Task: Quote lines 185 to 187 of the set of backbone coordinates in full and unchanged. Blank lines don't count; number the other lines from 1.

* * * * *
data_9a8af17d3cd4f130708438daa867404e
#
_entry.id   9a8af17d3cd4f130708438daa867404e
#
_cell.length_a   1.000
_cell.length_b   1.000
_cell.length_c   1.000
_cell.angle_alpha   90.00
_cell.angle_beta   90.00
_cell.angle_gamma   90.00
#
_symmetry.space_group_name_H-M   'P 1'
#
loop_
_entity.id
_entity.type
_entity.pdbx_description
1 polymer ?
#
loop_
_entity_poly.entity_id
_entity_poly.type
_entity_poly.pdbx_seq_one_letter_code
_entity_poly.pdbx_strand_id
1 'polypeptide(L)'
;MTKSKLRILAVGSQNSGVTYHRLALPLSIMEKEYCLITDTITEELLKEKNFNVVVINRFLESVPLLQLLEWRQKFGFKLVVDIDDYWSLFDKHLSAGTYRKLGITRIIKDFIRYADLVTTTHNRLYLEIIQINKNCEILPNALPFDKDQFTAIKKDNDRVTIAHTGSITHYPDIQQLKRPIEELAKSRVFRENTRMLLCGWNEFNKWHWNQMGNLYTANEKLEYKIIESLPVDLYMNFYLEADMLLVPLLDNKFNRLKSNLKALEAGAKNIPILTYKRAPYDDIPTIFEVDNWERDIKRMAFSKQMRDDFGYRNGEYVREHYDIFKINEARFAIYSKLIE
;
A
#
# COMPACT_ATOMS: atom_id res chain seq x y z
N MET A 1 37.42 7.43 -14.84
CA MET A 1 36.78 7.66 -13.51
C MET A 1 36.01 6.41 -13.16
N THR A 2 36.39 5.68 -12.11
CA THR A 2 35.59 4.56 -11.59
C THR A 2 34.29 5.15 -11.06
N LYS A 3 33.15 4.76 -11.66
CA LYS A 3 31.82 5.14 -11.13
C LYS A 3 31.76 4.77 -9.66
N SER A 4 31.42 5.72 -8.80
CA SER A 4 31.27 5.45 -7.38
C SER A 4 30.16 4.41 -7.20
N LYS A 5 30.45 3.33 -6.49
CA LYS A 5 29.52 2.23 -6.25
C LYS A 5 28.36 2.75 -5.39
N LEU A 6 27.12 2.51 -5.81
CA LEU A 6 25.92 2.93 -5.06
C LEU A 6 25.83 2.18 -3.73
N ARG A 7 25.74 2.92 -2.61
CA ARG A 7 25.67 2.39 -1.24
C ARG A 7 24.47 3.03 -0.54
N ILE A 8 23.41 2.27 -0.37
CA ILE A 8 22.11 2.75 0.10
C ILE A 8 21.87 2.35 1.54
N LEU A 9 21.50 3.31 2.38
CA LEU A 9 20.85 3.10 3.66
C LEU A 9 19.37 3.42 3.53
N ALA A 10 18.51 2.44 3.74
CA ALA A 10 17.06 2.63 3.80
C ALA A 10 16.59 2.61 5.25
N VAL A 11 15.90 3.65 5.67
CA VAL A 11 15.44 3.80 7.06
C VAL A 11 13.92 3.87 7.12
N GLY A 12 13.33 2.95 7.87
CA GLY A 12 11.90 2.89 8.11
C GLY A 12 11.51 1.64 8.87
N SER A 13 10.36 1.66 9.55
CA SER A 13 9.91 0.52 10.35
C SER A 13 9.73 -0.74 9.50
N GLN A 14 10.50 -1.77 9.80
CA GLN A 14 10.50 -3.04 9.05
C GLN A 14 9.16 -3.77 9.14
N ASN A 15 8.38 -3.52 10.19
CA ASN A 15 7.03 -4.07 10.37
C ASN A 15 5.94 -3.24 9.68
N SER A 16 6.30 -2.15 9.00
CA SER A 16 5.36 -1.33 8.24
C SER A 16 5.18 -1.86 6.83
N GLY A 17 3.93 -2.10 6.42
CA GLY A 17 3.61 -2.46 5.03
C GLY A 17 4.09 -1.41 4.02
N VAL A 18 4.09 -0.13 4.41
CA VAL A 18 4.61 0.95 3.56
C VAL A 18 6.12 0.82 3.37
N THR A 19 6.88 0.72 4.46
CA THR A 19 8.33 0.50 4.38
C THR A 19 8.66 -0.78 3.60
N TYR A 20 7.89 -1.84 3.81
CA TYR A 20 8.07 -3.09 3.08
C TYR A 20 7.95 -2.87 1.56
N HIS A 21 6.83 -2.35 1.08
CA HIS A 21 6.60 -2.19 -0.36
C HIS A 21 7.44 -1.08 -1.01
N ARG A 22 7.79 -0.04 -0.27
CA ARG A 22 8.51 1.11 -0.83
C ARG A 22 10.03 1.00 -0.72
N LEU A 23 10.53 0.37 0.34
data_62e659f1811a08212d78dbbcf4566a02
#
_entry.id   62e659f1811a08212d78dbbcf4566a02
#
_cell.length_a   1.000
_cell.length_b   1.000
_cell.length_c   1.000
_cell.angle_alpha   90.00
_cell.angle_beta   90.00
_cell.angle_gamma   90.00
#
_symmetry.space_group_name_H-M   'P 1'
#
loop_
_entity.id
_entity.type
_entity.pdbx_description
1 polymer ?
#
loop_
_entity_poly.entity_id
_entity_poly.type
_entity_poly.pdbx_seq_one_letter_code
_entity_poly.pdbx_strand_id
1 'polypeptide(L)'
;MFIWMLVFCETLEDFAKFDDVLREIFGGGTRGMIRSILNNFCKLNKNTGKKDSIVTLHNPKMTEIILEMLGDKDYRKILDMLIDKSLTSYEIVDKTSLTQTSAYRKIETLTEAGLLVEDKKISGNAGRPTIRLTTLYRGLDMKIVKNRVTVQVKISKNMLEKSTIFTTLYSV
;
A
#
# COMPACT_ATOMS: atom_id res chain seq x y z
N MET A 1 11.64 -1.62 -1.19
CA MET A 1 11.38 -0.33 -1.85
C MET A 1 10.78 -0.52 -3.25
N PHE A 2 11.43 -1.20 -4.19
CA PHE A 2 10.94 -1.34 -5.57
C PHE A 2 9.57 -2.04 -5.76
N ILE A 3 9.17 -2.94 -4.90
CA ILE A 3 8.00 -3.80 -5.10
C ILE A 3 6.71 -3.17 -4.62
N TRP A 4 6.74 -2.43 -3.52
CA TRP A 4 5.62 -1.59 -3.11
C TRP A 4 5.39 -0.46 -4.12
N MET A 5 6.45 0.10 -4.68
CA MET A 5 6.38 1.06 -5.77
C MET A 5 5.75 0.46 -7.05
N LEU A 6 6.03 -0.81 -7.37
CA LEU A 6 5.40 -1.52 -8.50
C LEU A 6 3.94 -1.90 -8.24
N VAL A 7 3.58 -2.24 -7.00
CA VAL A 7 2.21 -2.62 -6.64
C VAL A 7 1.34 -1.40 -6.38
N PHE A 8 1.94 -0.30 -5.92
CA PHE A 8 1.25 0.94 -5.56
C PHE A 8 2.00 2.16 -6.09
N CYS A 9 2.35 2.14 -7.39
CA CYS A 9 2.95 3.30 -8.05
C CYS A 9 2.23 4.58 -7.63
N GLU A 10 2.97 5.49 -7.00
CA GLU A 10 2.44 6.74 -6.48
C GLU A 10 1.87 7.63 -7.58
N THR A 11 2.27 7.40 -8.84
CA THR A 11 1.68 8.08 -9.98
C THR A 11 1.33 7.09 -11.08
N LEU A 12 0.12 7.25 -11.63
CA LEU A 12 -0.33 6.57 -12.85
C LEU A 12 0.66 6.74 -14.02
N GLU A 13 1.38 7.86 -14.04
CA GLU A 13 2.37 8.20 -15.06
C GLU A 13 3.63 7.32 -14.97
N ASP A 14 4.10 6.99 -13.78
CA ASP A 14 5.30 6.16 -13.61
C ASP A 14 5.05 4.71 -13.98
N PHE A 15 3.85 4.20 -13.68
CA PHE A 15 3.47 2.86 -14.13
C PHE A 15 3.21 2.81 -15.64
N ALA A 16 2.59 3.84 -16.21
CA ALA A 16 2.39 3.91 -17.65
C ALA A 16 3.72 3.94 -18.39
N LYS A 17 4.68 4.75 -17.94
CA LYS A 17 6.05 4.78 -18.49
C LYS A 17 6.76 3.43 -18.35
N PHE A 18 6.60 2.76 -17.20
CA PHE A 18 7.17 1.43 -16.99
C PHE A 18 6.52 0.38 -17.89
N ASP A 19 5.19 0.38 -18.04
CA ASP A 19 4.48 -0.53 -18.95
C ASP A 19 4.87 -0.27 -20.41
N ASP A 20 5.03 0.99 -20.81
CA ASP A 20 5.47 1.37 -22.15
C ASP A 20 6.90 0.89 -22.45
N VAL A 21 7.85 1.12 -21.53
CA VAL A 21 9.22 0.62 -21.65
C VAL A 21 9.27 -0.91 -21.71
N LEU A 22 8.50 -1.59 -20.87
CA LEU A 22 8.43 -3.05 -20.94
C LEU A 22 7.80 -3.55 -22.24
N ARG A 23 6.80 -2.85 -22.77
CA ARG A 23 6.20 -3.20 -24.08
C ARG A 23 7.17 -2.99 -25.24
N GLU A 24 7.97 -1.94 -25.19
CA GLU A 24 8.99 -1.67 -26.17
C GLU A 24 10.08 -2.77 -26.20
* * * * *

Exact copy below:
N ASP A 20 5.03 0.99 -20.81
CA ASP A 20 5.47 1.37 -22.15
C ASP A 20 6.90 0.89 -22.45